Therapy targets abnormal gene
MONDAY, Aug. 29 (HealthDay News) -- Xalkori (crizotinib) and a companion diagnostic test have been approved by the U.S. Food and Drug Administration to treat advanced non-small cell lung cancer (NSCLC) with a certain genetic abnormality, the agency said in a news release.
The test and drug are aimed at NSCLC cancers that express an abnormal anaplastic lymphoma kinase (ALK) gene, which triggers cancer development and growth. About 1 percent to 7 percent of NSCLC cancers have the gene abnormality, the FDA said. Most people with this form of lung cancer are nonsmokers.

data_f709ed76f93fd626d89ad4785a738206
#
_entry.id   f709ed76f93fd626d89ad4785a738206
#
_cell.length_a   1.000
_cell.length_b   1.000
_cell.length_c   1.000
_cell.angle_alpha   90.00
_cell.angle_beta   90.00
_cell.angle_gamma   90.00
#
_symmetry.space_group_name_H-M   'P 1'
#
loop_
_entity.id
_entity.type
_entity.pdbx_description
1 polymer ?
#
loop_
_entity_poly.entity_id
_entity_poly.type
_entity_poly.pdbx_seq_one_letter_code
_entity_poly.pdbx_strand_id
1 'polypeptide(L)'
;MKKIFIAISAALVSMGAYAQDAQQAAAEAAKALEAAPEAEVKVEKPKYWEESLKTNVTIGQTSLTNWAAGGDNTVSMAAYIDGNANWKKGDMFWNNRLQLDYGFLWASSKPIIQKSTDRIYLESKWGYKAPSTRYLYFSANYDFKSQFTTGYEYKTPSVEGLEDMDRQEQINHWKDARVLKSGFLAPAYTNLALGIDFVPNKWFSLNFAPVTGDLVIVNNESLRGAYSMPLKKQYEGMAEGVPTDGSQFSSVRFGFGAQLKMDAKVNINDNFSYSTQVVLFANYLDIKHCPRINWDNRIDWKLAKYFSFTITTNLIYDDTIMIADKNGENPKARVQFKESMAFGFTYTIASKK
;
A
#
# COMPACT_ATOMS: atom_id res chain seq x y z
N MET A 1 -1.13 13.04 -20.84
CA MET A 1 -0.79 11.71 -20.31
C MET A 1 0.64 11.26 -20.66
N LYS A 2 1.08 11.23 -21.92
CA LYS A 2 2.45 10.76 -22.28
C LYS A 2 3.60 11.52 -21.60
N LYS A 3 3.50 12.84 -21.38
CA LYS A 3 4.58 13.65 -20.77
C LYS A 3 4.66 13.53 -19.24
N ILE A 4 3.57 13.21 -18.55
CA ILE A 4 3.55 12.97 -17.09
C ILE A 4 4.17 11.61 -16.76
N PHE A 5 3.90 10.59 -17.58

The drug's safety and effectiveness were established in a pair of clinical studies involving a total of 255 patients with late-stage ALK-positive NSCLC. Accelerated approval was granted under a program that allows the agency to approve a medication if it is "reasonably likely to predict a clinical benefit to patients," the FDA said.
The most common side effects of Xalkori included vision problems, nausea, diarrhea, vomiting, swelling and constipation. The drug also has been associated with potentially life-threatening inflammation of lung tissue (pneumonitis).
Xalkori is marketed by Pfizer, based in New York City.
Visit the U.S. Food and Drug Administration to learn more about this approval.
-- Scott Roberts
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